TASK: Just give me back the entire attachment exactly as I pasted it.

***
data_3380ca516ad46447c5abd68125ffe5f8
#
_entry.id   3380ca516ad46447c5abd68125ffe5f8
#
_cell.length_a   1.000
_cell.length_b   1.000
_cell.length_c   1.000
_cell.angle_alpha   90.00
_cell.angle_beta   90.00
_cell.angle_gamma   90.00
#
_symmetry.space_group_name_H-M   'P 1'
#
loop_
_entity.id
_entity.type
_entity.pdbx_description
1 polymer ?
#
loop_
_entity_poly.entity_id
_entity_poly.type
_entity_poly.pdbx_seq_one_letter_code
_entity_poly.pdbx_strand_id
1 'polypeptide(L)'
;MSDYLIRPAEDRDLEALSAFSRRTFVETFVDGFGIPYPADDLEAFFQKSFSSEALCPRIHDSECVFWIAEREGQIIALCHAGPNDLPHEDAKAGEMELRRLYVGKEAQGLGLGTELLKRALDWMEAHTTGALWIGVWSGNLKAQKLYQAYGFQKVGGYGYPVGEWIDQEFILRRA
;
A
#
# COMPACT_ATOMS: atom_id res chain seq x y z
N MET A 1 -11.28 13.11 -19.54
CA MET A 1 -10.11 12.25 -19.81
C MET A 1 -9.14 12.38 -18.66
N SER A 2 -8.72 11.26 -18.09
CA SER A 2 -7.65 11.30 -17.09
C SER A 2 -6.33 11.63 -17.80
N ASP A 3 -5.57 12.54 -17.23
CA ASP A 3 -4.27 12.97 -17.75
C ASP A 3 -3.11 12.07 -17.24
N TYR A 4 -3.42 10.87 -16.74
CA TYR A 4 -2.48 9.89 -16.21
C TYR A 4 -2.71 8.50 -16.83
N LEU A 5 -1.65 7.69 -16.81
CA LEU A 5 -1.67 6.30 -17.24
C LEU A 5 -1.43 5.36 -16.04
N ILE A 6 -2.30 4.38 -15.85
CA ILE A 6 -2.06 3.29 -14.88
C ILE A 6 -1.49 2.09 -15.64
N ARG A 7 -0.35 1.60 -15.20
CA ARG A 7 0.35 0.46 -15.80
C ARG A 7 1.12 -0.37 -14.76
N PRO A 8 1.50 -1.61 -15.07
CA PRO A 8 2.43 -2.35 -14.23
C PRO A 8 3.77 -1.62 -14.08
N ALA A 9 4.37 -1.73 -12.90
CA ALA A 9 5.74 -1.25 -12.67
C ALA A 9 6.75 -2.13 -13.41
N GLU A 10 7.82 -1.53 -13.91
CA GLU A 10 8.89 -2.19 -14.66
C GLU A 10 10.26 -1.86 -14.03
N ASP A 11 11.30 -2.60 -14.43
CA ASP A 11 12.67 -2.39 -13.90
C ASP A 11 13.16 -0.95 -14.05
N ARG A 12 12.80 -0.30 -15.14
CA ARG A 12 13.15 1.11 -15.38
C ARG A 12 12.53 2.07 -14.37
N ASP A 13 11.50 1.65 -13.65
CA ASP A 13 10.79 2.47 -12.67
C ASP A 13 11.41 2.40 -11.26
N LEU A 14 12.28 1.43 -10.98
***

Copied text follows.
data_3380ca516ad46447c5abd68125ffe5f8
#
_entry.id   3380ca516ad46447c5abd68125ffe5f8
#
_cell.length_a   1.000
_cell.length_b   1.000
_cell.length_c   1.000
_cell.angle_alpha   90.00
_cell.angle_beta   90.00
_cell.angle_gamma   90.00
#
_symmetry.space_group_name_H-M   'P 1'
#
loop_
_entity.id
_entity.type
_entity.pdbx_description
1 polymer ?
#
loop_
_entity_poly.entity_id
_entity_poly.type
_entity_poly.pdbx_seq_one_letter_code
_entity_poly.pdbx_strand_id
1 'polypeptide(L)'
;MSDYLIRPAEDRDLEALSAFSRRTFVETFVDGFGIPYPADDLEAFFQKSFSSEALCPRIHDSECVFWIAEREGQIIALCHAGPNDLPHEDAKAGEMELRRLYVGKEAQGLGLGTELLKRALDWMEAHTTGALWIGVWSGNLKAQKLYQAYGFQKVGGYGYPVGEWIDQEFILRRA
;
A
#
# COMPACT_ATOMS: atom_id res chain seq x y z
N MET A 1 -11.28 13.11 -19.54
CA MET A 1 -10.11 12.25 -19.81
C MET A 1 -9.14 12.38 -18.66
N SER A 2 -8.72 11.26 -18.09
CA SER A 2 -7.65 11.30 -17.09
C SER A 2 -6.33 11.63 -17.80
N ASP A 3 -5.57 12.54 -17.23
CA ASP A 3 -4.27 12.97 -17.75
C ASP A 3 -3.11 12.07 -17.24
N TYR A 4 -3.42 10.87 -16.74
CA TYR A 4 -2.48 9.89 -16.21
C TYR A 4 -2.71 8.50 -16.83
N LEU A 5 -1.65 7.69 -16.81
CA LEU A 5 -1.67 6.30 -17.24
C LEU A 5 -1.43 5.36 -16.04
N ILE A 6 -2.30 4.38 -15.85
CA ILE A 6 -2.06 3.29 -14.88
C ILE A 6 -1.49 2.09 -15.64
N ARG A 7 -0.35 1.60 -15.20
CA ARG A 7 0.35 0.46 -15.80
C ARG A 7 1.12 -0.37 -14.76
N PRO A 8 1.50 -1.61 -15.07
CA PRO A 8 2.43 -2.35 -14.23
C PRO A 8 3.77 -1.62 -14.08
N ALA A 9 4.37 -1.73 -12.90
CA ALA A 9 5.74 -1.25 -12.67
C ALA A 9 6.75 -2.13 -13.41
N GLU A 10 7.82 -1.53 -13.91
CA GLU A 10 8.89 -2.19 -14.66
C GLU A 10 10.26 -1.86 -14.03
N ASP A 11 11.30 -2.60 -14.43
CA ASP A 11 12.67 -2.39 -13.90
C ASP A 11 13.16 -0.95 -14.05
N ARG A 12 12.80 -0.30 -15.14
CA ARG A 12 13.15 1.11 -15.38
C ARG A 12 12.53 2.07 -14.37
N ASP A 13 11.50 1.65 -13.65
CA ASP A 13 10.79 2.47 -12.67
C ASP A 13 11.41 2.40 -11.26
N LEU A 14 12.28 1.43 -10.98